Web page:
Falafel seems to be a food most people enjoy in a restaurant or from a food truck or stand. Or, if people do make it themselves, many will go the convenience route and use a boxed, just-add-water falafel mix sold at most supermarkets.
That’s understandable, because making falafel from scratch takes a bit of time and, if you have a craving for it, you might not be able to wait that long.
But if you can quell that craving for a while, it’s worth the extra effort to make your own falafel. You can flavour it as desired, be in complete control of the ingredients used and enjoy the satisfaction of creating your own version of a dish that has been served for centuries.
In Ghillie Basan’s beautiful book Flavors of the Middle East, she writes that falafel has long been popular wherever you go in that region. It’s regarded as a national dish in several countries and communities, including Egypt, Jordan, Israel and the Palestinian Territories.
Now enjoyed around the world, falafel is made by soaking dried pulses, such as chickpeas and/or fava beans, in water for many hours until they’re plumped up and reconstituted.
The uncooked pulses are then blended with flavourings and a leavener, such as baking soda or baking powder, which causes the falafel to puff a bit and lighten when cooked.
After reviewing numerous recipes, I learned that the quantity and type of flavourings added to falafel can vary.
But those I commonly saw included onion, garlic, fresh herbs such as parsley, mint and/or cilantro, and spices, such as cumin, coriander and cayenne or other spicy pepper powder.
In some recipes, when the ingredients were combined, the falafel mixture was shaped by hand into balls; in others, it was formed into disc shapes. In either case, after the falafel balls or discs were fried, they were either stuffed or wrapped in pita bread, or simply served with it.
My recipe combines a few techniques I found for making falafel and offers a range of items you can serve to complement its flavour, including Middle Eastern-style sauces and raw vegetables. Serve whatever appeals to you most.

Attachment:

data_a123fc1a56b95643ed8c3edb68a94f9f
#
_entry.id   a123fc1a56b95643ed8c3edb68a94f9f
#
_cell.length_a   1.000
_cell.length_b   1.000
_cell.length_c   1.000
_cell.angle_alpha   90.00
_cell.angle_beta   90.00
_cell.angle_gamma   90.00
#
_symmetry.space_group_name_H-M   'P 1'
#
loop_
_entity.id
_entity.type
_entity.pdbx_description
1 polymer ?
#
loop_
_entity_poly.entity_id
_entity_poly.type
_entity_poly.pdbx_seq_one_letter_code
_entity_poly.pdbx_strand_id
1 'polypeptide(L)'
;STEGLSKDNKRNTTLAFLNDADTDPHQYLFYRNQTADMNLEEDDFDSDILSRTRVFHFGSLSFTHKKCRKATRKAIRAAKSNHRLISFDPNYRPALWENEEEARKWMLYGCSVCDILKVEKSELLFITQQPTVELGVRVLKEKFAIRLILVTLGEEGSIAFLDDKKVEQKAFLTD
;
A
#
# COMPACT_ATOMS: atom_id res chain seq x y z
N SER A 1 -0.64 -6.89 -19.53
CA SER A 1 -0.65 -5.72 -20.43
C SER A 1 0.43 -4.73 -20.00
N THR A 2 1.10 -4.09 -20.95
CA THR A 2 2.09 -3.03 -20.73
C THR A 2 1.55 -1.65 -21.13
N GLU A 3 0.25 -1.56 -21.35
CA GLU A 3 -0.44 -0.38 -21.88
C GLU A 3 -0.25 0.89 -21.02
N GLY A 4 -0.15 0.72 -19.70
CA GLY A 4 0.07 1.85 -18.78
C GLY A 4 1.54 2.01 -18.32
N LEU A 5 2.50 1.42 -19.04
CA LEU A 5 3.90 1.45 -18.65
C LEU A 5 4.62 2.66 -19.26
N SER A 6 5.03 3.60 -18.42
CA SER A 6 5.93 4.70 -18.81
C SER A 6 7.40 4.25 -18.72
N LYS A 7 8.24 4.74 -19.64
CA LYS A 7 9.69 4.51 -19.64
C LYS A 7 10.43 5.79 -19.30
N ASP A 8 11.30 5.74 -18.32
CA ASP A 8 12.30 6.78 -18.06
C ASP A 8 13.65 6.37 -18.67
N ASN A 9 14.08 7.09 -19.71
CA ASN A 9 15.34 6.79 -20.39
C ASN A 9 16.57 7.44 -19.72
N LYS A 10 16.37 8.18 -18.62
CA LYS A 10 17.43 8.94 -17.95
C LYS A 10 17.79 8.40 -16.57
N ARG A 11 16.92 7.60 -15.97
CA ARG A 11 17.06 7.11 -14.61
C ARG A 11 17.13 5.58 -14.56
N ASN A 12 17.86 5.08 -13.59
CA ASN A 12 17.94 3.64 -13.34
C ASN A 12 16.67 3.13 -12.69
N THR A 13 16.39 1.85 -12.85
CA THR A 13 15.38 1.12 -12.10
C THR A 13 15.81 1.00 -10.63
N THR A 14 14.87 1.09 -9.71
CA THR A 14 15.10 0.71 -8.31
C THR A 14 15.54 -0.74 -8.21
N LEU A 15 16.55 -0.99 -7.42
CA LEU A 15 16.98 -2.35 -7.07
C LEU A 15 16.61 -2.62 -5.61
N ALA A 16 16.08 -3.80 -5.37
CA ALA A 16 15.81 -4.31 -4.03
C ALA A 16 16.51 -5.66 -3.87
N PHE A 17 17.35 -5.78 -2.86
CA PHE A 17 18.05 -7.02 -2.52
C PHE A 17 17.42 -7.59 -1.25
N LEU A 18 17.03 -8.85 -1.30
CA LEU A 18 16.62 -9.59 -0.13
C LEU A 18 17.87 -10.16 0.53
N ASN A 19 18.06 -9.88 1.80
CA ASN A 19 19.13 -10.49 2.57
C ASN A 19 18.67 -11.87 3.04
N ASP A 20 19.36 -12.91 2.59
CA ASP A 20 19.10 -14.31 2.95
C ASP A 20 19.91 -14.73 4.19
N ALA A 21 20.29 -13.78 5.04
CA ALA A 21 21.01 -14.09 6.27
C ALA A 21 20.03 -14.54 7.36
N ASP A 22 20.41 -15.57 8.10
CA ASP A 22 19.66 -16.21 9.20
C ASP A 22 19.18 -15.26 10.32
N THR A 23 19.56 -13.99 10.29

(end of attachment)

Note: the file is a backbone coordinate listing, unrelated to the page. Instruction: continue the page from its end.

This is my tasty version of falafel, with a base of dried, soaked and drained chickpeas. You’ll find dried chickpeas for sale in the bulk-foods section of grocery stores and at stores specializing in bulk foods.
Preparation time: 40 minutes, plus dried-chickpea soaking time
Cooking time: about three minutes per batch of falafel
Makes: about 20 falafel, or four (five falafel each) servings
1 cup dried chickpeas (about 200 grams)
4 cups cold water
1 small onion, diced (about 2/3 cup; see Note)
2 large garlic cloves, sliced
1/3 cup very coarsely chopped cilantro
1/3 cup very coarsely chopped parsley
1 tsp salt
1 tsp ground cumin
1/2 tsp ground coriander
1/8 tsp ground cayenne pepper
3 Tbsp all-purpose flour
1 tsp baking powder
• vegetable oil for frying
• warm pita bread, to taste
• items to serve with falafel, such as tahini sauce or hummus, tzatziki or thick yogurt, mild or spicy harissa, chopped tomatoes, onion and green bell pepper, shredded lettuce, crumbled feta and/or pitted black olives
Place chickpeas in a bowl and cover with 4 cups cold water. Let chickpeas soak at least eight hours or overnight.
Drain chickpeas well, then set in a food processor. Add the onion, garlic, cilantro, parsley, salt, cumin, coriander, cayenne, flour and baking powder. Pulse ingredients until well combined and chickpeas are finely chopped.
Use a spatula to transfer the falafel mixture to a bowl. Now cover and refrigerate at least one hour to allow flavours to meld.
When ready to cook, line a baking sheet with parchment paper. With your hands, form 2 Tbsp amounts of the chickpea mixture into oblong balls, each about 1 1/2-inches long.
Set the balls, not touching, on the baking sheet as you go along making them. You should get 20 balls.
Preheat oven to 200 F. Pour 1 1/2 to 2 inches of vegetable oil into a deep skillet. Set over medium-high heat and warm oil to 350 F to 375 F. Adjust the heat as needed to maintain that temperature. Fry the falafel, five or six at a time, for about 75 to 90 seconds per side, until deep golden and cooked through. Drain the cooked falafel on paper towel and keep warm on a clean baking sheet in oven until all are fried.
Serve the falafel stuffed or wrapped in warm pita, or simply serve with wedges of warm pita. Top or accompany the falafel with some or all of the other items listed. As noted, they could include tahini sauce (or hummus), tzatziki (or thick yogurt), chopped tomatoes, onion and green bell pepper, shredded lettuce, crumbled feta, harissa or pitted black olives.
Note: If your onion is particularly strong smelling and tasting, soak the diced onion in a generous amount of cold water for 10 minutes. Drain well and use it as directed in the recipe.
Eric’s options: If 20 falafel is too many, you could freeze the ones you have left over after frying.
To reheat, thaw them and zap in the microwave until hot, or warm on a baking sheet in a 350 F oven 10 to 15 minutes.
Eric Akis is the author of eight cookbooks. His columns appear in the Life section Wednesday and Sunday.